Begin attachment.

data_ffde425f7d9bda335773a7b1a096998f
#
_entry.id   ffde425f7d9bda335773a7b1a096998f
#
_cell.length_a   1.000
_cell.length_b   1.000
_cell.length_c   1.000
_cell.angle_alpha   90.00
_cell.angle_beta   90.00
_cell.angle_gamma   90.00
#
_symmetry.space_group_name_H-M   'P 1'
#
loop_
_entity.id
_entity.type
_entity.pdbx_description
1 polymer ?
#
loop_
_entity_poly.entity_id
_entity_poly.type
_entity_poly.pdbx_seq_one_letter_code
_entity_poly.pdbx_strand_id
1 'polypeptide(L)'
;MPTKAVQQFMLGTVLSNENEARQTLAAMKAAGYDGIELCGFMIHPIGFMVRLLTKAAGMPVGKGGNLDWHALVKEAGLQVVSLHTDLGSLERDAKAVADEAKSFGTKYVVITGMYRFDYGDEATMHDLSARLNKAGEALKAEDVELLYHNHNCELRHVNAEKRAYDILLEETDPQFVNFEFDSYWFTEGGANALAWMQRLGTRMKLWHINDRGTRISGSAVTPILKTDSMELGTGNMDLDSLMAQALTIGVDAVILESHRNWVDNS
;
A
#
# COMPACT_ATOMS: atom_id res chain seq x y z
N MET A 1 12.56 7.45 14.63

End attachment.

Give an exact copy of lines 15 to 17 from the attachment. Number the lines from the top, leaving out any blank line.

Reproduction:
_entity.id
_entity.type
_entity.pdbx_description